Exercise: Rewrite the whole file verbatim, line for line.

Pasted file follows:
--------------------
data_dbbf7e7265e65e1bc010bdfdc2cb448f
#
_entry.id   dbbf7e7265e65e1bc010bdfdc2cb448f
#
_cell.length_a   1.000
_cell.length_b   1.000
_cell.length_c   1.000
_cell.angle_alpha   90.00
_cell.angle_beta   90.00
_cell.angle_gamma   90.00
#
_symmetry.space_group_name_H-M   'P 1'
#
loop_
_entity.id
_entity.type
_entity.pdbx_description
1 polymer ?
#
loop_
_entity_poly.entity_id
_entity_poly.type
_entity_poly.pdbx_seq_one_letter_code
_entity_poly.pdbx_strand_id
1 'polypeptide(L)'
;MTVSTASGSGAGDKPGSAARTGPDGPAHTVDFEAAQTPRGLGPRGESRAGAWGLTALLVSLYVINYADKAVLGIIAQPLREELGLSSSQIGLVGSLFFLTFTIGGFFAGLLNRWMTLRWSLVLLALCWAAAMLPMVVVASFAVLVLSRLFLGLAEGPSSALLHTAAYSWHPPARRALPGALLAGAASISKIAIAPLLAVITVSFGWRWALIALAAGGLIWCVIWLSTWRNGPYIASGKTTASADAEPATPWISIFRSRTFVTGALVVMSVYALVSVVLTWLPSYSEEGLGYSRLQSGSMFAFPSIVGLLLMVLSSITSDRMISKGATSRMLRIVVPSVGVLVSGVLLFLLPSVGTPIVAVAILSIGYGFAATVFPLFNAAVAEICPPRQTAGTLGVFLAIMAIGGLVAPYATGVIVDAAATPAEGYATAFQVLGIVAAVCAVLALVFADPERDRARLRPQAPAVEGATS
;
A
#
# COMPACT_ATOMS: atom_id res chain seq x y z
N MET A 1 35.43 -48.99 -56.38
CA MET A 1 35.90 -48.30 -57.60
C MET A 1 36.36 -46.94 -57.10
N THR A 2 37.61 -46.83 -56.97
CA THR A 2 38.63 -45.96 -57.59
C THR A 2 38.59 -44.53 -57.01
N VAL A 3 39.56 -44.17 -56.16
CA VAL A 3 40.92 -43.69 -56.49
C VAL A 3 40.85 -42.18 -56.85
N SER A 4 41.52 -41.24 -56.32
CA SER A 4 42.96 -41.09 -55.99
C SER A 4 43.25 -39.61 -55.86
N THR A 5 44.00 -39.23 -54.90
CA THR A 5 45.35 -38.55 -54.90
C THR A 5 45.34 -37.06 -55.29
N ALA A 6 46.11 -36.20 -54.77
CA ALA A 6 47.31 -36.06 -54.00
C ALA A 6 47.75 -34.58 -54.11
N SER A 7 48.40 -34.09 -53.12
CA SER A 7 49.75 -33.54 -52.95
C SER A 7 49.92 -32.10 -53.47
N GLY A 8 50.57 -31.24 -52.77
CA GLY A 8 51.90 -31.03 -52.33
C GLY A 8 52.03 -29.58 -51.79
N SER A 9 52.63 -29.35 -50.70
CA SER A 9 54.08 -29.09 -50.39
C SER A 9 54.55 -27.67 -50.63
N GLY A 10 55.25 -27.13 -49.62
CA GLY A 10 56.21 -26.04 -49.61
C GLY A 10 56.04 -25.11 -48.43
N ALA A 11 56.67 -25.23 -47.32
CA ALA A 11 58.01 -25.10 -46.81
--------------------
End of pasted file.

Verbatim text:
data_dbbf7e7265e65e1bc010bdfdc2cb448f
#
_entry.id   dbbf7e7265e65e1bc010bdfdc2cb448f
#
_cell.length_a   1.000
_cell.length_b   1.000
_cell.length_c   1.000
_cell.angle_alpha   90.00
_cell.angle_beta   90.00
_cell.angle_gamma   90.00
#
_symmetry.space_group_name_H-M   'P 1'
#
loop_
_entity.id
_entity.type
_entity.pdbx_description
1 polymer ?
#
loop_
_entity_poly.entity_id
_entity_poly.type
_entity_poly.pdbx_seq_one_letter_code
_entity_poly.pdbx_strand_id
1 'polypeptide(L)'
;MTVSTASGSGAGDKPGSAARTGPDGPAHTVDFEAAQTPRGLGPRGESRAGAWGLTALLVSLYVINYADKAVLGIIAQPLREELGLSSSQIGLVGSLFFLTFTIGGFFAGLLNRWMTLRWSLVLLALCWAAAMLPMVVVASFAVLVLSRLFLGLAEGPSSALLHTAAYSWHPPARRALPGALLAGAASISKIAIAPLLAVITVSFGWRWALIALAAGGLIWCVIWLSTWRNGPYIASGKTTASADAEPATPWISIFRSRTFVTGALVVMSVYALVSVVLTWLPSYSEEGLGYSRLQSGSMFAFPSIVGLLLMVLSSITSDRMISKGATSRMLRIVVPSVGVLVSGVLLFLLPSVGTPIVAVAILSIGYGFAATVFPLFNAAVAEICPPRQTAGTLGVFLAIMAIGGLVAPYATGVIVDAAATPAEGYATAFQVLGIVAAVCAVLALVFADPERDRARLRPQAPAVEGATS
;
A
#
# COMPACT_ATOMS: atom_id res chain seq x y z
N MET A 1 35.43 -48.99 -56.38
CA MET A 1 35.90 -48.30 -57.60
C MET A 1 36.36 -46.94 -57.10
N THR A 2 37.61 -46.83 -56.97
CA THR A 2 38.63 -45.96 -57.59
C THR A 2 38.59 -44.53 -57.01
N VAL A 3 39.56 -44.17 -56.16
CA VAL A 3 40.92 -43.69 -56.49
C VAL A 3 40.85 -42.18 -56.85
N SER A 4 41.52 -41.24 -56.32
CA SER A 4 42.96 -41.09 -55.99
C SER A 4 43.25 -39.61 -55.86
N THR A 5 44.00 -39.23 -54.90
CA THR A 5 45.35 -38.55 -54.90
C THR A 5 45.34 -37.06 -55.29
N ALA A 6 46.11 -36.20 -54.77
CA ALA A 6 47.31 -36.06 -54.00
C ALA A 6 47.75 -34.58 -54.11
N SER A 7 48.40 -34.09 -53.12
CA SER A 7 49.75 -33.54 -52.95
C SER A 7 49.92 -32.10 -53.47
N GLY A 8 50.57 -31.24 -52.77
CA GLY A 8 51.90 -31.03 -52.33
C GLY A 8 52.03 -29.58 -51.79
N SER A 9 52.63 -29.35 -50.70
CA SER A 9 54.08 -29.09 -50.39
C SER A 9 54.55 -27.67 -50.63
N GLY A 10 55.25 -27.13 -49.62
CA GLY A 10 56.21 -26.04 -49.61
C GLY A 10 56.04 -25.11 -48.43
N ALA A 11 56.67 -25.23 -47.32
CA ALA A 11 58.01 -25.10 -46.81